Roger Ward is former MD of BDH/TBWA and now owner of Manchester’s independent chop houses
L-R: Andy Hamilton, MBE, Mark Hamilton and Roger Ward in Studio Egrem, Habana, Cuba, Dec 1999
I was with my dad, Norman, for three weeks before he died in September 1999. I still miss him everyday.
The last question he asked me was why I was still working for other people. BDH (as I still call us) had just won Agency of the Decade.
After his funeral, I went back to work and finished chairing the IPA’s area Advertising Effectiveness Awards. We held a dinner on the set of Coronation Street. Ruby Wax was our host. And a few days later on a Thursday night. I was at the Band on the Wall watching a gig by my dad’s best friend, my 84-year-old godfather, and once Errol Flynn’s bandleader, Jamaican tenor sax legend Andy Hamilton.
He had dedicated a new song to me in the first set. He made a nice joke about it. And we were chatting when Eric Cantona came up, excused himself politely and asked Andy for his autograph and a photo. When Andy returned he asked me if I knew of Cuba? Did I know Havana? He told me he was about to visit to record with Buena Vista Social Club. An incredible ‘band’ of veteran Cuban musicians who became world famous when discovered, recorded and filmed by Ry Cooder.
Their song Chan Chan was one of the tracks of that era.
It was the time of Macy Gray. Moby’s Play. And OK Computer. Oasis were still probably the biggest band in the world. But Buena Vista Social Club were cooler.
I asked Andy why he looked so worried about the prospect. Then it occurred to me that he might not enjoy the travelling at his age. Without thinking, and really just trying to be helpful, I asked him if he would like someone to carry his bags. He looked at me with his arms wide, with that Nelson Mandela vibe he conjured without trying, and said, yeah man.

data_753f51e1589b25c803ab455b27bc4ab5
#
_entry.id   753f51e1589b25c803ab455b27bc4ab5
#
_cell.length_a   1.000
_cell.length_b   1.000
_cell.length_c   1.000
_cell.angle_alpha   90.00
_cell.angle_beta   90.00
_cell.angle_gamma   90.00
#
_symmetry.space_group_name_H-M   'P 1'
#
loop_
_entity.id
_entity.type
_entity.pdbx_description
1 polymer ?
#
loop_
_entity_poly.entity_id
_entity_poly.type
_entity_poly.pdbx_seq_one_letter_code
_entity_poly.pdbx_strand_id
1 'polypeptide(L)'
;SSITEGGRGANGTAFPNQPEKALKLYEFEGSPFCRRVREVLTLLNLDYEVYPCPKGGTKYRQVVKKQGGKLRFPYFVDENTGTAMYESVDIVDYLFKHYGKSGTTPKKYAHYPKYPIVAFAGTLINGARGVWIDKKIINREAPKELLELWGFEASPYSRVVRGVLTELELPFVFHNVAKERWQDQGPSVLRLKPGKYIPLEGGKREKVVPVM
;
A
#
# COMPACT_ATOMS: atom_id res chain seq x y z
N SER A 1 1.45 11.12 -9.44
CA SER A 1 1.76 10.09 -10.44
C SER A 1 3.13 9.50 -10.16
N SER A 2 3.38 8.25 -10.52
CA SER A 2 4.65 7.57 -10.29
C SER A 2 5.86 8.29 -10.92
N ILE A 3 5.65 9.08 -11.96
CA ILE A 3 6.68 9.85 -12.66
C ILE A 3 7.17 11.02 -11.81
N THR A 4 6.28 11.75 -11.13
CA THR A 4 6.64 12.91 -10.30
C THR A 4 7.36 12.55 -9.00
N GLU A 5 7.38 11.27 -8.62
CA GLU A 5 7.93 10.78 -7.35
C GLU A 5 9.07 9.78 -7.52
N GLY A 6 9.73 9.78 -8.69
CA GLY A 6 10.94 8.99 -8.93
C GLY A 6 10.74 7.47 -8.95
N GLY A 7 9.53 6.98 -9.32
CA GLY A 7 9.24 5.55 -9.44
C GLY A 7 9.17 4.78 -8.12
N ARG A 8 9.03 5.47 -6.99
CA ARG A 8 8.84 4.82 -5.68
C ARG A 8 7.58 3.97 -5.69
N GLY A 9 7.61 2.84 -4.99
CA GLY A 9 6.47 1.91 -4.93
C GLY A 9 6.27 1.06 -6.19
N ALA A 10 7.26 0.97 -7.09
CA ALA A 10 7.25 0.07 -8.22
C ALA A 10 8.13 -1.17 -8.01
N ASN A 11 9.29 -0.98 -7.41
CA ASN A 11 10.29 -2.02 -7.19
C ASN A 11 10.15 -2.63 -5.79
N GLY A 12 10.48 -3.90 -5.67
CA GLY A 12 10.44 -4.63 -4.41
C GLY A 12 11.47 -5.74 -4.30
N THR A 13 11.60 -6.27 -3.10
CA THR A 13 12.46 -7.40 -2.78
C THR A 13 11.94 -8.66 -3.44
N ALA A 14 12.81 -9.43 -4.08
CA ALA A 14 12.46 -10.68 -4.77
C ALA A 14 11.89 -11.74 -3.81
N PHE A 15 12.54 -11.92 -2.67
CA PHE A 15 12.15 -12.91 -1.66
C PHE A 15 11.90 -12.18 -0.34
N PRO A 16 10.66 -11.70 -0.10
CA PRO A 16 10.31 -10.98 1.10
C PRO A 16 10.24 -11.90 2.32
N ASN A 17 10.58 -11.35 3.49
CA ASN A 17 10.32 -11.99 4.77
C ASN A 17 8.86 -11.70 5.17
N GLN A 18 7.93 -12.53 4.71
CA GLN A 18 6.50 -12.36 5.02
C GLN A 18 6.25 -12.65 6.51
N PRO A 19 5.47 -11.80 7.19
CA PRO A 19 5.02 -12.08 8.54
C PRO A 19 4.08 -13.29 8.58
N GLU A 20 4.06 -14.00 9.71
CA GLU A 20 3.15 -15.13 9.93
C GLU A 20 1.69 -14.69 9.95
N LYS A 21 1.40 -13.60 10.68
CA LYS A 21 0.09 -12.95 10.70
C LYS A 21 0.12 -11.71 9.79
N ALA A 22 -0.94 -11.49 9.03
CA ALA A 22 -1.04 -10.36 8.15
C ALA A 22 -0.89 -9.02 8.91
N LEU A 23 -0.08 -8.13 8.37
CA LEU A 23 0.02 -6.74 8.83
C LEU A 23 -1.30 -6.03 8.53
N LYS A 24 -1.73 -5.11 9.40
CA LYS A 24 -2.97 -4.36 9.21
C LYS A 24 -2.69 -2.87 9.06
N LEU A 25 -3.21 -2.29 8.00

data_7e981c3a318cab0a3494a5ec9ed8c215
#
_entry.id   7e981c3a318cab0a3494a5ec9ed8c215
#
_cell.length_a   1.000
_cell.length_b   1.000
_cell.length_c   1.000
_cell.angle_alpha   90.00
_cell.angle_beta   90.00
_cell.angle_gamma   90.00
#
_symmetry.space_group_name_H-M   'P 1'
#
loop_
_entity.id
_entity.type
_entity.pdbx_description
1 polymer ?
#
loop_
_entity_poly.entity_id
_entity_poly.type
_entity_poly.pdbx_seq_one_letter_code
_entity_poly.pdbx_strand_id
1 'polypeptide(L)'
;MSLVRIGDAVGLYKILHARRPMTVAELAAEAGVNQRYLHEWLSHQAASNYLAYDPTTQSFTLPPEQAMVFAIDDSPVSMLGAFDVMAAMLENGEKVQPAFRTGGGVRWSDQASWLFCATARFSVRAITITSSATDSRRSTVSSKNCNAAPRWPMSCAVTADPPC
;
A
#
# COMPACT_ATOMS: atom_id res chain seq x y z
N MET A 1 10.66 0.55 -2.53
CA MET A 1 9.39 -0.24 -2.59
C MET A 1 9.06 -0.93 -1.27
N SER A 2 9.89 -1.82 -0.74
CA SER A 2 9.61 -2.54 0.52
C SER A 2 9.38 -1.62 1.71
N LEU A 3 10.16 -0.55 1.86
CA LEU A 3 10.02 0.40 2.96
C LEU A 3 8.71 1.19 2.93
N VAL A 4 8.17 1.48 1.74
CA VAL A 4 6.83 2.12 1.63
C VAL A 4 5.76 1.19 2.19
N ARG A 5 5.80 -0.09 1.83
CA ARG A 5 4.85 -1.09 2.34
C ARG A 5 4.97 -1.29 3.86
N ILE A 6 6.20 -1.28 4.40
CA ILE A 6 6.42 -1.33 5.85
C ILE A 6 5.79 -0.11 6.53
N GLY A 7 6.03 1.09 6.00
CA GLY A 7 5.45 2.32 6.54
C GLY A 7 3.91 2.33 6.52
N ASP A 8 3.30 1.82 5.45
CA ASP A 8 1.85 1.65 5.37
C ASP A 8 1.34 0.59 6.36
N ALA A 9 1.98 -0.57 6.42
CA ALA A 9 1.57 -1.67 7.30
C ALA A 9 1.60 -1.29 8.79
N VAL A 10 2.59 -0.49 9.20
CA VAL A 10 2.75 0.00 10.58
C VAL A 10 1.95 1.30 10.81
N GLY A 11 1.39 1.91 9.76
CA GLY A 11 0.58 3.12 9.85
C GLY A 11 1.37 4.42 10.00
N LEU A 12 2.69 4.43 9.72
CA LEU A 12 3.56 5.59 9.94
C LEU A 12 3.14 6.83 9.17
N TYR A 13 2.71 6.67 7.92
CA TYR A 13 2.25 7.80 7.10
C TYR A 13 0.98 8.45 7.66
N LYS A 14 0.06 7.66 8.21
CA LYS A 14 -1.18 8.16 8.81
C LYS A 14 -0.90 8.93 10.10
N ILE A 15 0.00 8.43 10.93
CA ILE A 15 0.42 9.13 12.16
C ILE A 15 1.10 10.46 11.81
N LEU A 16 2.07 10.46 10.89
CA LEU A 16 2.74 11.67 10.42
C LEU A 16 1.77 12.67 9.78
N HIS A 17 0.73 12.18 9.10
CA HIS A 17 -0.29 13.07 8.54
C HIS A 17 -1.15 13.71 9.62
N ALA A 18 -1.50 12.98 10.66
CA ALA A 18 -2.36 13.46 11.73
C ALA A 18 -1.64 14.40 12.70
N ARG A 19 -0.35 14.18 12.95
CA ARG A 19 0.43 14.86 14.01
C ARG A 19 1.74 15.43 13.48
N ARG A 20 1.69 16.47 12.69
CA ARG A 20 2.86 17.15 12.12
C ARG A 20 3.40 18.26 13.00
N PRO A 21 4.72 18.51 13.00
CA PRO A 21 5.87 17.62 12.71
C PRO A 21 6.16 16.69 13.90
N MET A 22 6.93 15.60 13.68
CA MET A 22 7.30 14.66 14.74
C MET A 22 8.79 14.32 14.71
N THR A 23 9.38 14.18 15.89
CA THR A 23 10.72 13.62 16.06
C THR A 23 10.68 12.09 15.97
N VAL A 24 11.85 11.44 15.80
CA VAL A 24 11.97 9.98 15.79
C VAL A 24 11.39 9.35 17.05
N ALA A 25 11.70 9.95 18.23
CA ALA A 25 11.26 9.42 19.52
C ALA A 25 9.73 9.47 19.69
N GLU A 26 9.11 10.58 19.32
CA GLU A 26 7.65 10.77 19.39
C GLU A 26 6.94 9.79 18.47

Julie, my ex-wife, said, you’ll be mad if you don’t go.
The next day I walked into the office and asked for three months compassionate leave.
I was on a plane to Cuba the following Monday. I met Andy and one of his son’s Mark, also a great sax player, in Madrid. We completed the journey together.
Jet lag started my first morning in the old town early. To my eyes Havana was the most ‘foreign,’ the most exotic, the most Graham Greene place I had ever been. Castro was still alive. There was a policeman on every corner. No recorded music anywhere. Live bands in every bar and hotel. A statue of Hemingway in the bar of El Floridita. Which inspired me later to pay tribute to Lowry in his local, Sam’s Chop House.
We had the trip of anyone’s lifetime. Recording. Carrying Andy’s horn. Pretending to be Mr Hamilton’s bodyguard. Sightseeing. Clubbing. Staying up all night. “Boys, you behavin’ like Errol Flyn.” Mark and I bonded. By the second day he knew I would never return to BDH. I did too. I had seen the world and wanted more of it. The reason I had to go? The reason I gave up the best job in Manchester at the time? Not only was Andy my dad’s best friend. Not only was he my godfather. He called his Selma saxophone Norman.